It’s time for our sprint 66 deployment already! Over the next couple of days the update will be rolling out across accounts. The big news in this update is Pull Requests for Git repos. Pull requests are a workflow often used with Git whereby a developer makes some changes in a private branch. They then submit a “pull request” with is essentially a request for changes checked into that branch to be merged into another branch by the “owner” (or a committer in Git speak) of the target branch. That workflow enables a code review experience with back and forth discussions of the changes, refinements if the changes need updates, etc. Ultimately the pull request is either accepted and merged into the target branch or rejected.
With Team Foundation Version control we have a code review experience in Visual Studio. With Git, we chose to do an analogous experience in the web so that it’s available on all platforms and regardless of the IDE you use. We expect to enable the TFVC experience on the web too – and, likely also have an “optimized” VS integrated experience. Never an end of work to do
Because the pull request workflow is so fundamental to the Git collaboration experience, we’ve chosen to make it available to everyone with a VS Online Basic license or higher (that includes the 5 free licenses, the advanced license, the pro license and a qualified MSDN subscription). We expect we’ll ship this feature in on premises TFS in the future and will have to sort out that licensing when we do so.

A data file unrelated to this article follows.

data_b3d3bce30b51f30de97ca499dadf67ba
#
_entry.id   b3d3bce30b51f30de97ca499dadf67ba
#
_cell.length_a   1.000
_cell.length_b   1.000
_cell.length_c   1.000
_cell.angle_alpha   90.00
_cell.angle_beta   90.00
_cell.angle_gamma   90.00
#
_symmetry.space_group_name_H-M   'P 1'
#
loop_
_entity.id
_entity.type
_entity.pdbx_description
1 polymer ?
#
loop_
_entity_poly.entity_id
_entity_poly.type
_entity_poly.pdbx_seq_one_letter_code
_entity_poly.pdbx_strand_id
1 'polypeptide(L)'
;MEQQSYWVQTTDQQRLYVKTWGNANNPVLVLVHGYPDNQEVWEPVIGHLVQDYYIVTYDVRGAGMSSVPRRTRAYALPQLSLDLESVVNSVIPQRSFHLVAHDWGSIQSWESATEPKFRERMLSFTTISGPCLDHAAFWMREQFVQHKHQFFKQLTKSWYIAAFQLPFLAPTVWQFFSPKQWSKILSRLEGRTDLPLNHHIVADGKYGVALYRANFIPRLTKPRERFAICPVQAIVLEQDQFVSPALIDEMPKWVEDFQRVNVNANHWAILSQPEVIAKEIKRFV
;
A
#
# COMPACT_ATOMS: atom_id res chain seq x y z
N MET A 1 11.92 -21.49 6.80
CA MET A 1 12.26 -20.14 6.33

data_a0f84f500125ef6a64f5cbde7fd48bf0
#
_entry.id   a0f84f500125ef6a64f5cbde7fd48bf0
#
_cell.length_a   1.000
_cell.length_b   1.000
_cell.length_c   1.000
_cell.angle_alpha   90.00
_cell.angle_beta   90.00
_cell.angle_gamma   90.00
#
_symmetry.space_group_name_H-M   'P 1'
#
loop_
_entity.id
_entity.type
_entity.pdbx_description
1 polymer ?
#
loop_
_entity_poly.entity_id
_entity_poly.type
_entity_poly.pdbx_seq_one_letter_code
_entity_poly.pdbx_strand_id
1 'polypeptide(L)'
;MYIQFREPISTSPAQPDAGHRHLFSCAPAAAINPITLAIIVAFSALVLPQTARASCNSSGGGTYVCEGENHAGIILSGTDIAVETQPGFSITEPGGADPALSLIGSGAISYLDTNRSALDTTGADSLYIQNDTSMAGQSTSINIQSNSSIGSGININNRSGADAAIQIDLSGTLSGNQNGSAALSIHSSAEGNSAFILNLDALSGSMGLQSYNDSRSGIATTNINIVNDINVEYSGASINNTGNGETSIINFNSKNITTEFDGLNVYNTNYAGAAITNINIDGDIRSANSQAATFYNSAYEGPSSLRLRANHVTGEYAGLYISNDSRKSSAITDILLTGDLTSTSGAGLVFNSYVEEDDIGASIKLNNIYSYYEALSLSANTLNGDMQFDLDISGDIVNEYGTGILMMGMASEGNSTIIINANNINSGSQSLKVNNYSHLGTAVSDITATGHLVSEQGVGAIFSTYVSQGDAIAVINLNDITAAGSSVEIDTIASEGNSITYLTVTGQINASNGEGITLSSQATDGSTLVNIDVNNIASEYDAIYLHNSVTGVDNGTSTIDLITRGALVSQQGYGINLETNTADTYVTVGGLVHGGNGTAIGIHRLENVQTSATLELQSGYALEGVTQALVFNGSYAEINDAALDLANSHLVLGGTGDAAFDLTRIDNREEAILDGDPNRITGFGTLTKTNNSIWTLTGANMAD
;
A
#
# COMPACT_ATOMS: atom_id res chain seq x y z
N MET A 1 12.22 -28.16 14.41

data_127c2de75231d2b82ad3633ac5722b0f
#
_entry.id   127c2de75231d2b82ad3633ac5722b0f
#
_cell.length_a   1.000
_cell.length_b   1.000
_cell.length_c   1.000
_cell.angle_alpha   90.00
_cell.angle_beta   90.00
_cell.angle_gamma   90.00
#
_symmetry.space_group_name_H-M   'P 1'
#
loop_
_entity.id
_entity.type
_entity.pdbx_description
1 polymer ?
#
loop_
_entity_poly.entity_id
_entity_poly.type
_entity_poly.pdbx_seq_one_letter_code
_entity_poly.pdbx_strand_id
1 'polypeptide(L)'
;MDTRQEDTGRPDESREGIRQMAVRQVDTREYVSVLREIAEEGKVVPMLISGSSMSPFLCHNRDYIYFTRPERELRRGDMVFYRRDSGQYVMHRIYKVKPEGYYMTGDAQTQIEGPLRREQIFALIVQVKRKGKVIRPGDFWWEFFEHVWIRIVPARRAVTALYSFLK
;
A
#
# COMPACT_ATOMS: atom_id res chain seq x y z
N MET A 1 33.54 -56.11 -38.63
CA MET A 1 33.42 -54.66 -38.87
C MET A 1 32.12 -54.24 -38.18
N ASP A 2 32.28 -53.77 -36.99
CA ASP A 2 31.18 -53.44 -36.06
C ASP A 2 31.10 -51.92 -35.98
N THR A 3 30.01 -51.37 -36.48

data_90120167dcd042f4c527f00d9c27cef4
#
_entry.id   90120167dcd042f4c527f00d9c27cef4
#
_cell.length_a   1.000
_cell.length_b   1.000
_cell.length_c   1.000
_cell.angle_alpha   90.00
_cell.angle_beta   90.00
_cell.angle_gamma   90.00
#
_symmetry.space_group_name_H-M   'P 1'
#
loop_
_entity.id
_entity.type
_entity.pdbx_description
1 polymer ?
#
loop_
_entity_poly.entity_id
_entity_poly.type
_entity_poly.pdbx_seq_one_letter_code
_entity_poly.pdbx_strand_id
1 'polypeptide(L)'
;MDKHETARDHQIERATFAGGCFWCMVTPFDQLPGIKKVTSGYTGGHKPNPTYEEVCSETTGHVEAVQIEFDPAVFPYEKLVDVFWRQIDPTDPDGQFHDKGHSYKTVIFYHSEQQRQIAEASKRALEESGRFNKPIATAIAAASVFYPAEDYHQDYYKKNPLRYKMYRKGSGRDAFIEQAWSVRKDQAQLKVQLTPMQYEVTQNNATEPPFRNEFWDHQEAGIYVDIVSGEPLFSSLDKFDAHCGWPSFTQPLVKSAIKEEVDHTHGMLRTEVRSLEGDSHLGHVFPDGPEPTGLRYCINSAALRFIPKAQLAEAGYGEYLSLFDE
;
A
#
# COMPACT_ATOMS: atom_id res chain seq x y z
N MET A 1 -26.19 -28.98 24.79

You’ll find a new “Pull Requests” tab under “Code” for any project that has Git repos. If you hit New Pull Request, you’ll get an experience that looks like this to select the source and target branch, review the changes, etc.
If you hit “more options” in the blue area, it expands enable a description and a list of reviewers (adding your team by default).
A notification will be sent to your team room and a new pull request will show up in your list.
You can open the pull request and review it., comment on it, etc. You’ll also notice that VSOnline has already gone ahead and done a “test merge” to see if there will be any merge conflicts when I decide to merge it “for real”. In this case, there are some.
One more very nice step on our journey to bring Git up to parity with the capabilities we have in TFVC. As with pretty much everything we do in the cloud, it will continue to be a “work in progress” for several more sprints as we take feedback and refine it.
We hope you like it and, as always, value your feedback.